I strongly believe that all Americans should be guaranteed access to affordable, high-quality health care.
I strongly believe that all Americans should have guaranteed access to affordable, high quality health care. Unfortunately, skyrocketing health care prices and shady insurance company practices have made health care unaffordable for millions of Americans. Health insurance premiums doubled between 1999 and 2009, for example - increasing much faster than income or inflation. The rising cost of health insurance was one of the reasons that tens of millions of uninsured Americans didn't have health insurance. Another major reason many Americans lacked health insurance was their inability to buy insurance policies at any price because they had pre-existing health conditions that insurnace companies didn't want to cover.
That's why I was a strong supporter of health care reform in the 111th Congress. I joined a majority of Members of the House of Representatives in voting to approve a landmark health care reform bill (the Patient Protection and Affordable Care Act, or ACA) on March 21, 2010.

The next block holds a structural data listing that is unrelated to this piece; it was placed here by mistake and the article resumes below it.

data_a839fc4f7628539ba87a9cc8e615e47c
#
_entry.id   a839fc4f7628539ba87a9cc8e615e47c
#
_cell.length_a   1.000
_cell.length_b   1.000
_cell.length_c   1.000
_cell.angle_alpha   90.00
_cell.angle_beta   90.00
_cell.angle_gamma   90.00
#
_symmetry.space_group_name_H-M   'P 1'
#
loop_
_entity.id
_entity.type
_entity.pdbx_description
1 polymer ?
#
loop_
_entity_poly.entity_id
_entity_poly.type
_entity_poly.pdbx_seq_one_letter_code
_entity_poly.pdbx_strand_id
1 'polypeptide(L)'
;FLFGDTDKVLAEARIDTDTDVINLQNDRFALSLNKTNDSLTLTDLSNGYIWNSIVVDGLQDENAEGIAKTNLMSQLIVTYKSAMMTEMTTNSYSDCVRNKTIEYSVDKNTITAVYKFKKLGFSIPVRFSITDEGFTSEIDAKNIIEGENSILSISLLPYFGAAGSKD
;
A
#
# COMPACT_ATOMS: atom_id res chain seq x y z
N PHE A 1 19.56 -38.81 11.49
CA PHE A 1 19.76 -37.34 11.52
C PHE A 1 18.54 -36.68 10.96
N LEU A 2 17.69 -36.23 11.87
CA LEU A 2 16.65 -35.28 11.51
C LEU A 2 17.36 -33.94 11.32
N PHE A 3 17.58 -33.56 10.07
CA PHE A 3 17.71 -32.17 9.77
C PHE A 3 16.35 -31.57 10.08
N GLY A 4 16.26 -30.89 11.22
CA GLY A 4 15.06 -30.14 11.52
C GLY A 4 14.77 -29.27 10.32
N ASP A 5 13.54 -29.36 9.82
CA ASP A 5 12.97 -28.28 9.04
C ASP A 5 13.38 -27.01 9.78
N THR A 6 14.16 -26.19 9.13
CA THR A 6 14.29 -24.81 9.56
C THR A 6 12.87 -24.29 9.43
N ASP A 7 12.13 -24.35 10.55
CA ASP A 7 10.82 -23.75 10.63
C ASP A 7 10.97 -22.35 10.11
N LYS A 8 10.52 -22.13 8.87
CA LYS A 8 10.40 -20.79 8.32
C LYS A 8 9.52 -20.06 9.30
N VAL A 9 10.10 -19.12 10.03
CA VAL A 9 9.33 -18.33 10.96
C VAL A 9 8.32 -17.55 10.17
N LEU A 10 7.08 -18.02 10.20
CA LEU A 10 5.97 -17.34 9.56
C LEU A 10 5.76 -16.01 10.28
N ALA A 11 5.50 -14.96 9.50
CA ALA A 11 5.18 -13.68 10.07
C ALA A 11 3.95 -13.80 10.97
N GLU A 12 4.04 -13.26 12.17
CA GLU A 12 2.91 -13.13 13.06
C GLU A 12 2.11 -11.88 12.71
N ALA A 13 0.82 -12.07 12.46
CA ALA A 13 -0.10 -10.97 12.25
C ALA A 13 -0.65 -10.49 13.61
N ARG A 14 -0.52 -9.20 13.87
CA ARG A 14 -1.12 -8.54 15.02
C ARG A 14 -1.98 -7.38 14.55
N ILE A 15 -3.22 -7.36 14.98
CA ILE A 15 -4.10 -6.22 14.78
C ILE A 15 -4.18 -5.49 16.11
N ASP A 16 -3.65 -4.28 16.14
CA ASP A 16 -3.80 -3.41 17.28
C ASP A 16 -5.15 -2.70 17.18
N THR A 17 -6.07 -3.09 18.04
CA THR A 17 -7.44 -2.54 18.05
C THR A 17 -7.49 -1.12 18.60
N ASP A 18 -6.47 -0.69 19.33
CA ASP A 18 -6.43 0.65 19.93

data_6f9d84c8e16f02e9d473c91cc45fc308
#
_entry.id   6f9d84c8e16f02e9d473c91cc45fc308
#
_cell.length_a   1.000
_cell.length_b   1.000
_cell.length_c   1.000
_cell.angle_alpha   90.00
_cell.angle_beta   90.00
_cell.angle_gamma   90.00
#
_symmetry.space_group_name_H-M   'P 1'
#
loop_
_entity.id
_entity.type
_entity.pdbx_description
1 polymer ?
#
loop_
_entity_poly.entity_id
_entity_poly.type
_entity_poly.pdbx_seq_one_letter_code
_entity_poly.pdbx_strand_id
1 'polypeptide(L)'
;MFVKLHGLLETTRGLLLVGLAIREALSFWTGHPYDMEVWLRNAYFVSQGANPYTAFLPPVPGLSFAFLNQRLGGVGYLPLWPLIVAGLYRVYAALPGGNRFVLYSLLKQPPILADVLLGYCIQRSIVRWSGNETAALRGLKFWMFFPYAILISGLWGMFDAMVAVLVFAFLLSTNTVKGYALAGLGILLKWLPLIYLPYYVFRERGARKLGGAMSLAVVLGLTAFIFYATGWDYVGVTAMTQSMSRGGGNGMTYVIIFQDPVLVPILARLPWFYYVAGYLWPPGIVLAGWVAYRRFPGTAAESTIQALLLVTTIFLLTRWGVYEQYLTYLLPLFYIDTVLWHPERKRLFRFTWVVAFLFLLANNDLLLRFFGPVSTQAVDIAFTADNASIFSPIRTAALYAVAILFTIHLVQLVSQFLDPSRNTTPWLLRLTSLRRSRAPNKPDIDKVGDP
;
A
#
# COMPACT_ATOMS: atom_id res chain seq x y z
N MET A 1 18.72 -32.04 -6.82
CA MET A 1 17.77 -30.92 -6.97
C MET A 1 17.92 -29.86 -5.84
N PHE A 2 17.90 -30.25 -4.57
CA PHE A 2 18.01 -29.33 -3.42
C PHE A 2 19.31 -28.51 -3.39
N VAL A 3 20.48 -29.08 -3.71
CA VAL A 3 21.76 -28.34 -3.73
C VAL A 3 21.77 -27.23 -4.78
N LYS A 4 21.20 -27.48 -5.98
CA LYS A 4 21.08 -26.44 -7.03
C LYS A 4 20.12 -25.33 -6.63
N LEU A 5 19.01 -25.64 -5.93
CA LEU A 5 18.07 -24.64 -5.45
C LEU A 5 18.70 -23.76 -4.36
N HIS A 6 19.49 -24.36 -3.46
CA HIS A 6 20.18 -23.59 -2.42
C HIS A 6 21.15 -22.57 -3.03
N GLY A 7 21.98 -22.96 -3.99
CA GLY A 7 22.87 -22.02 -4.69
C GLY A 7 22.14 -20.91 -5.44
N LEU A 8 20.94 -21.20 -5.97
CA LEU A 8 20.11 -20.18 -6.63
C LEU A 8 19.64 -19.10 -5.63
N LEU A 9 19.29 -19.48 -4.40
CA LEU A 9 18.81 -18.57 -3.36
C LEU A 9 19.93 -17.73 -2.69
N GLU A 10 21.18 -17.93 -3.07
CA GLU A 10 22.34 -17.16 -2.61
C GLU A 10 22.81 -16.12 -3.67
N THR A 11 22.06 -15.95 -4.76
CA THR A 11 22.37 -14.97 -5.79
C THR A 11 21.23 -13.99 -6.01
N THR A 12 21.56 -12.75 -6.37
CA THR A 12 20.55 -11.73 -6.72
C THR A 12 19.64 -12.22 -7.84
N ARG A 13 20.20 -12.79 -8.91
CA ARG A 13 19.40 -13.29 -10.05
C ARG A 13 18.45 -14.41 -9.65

The House and Senate both approved legislation (the Health Care and Education Affordability Reconciliation Act of 2010) to strengthen the new law on March 25, 2010. I voted for this legislation as well.
As I said then:
"I believe that this legislation will go a long way toward making quality health insurance more affordable for all Americans – and do it without busting the federal budget.
"The new laws will end insurance industry practices like discriminating on the basis of pre-existing conditions, dropping coverage when a policy-holder becomes seriously ill, and capping annual and life-time benefits. That will provide security to middle-class families. Too many middle-class families are just one layoff or illness away from losing their health insurance coverage.
"The health care reform laws will extend health insurance coverage to 30 million Americans who are currently uninsured and provide tax credits to help millions of Americans pay for health insurance.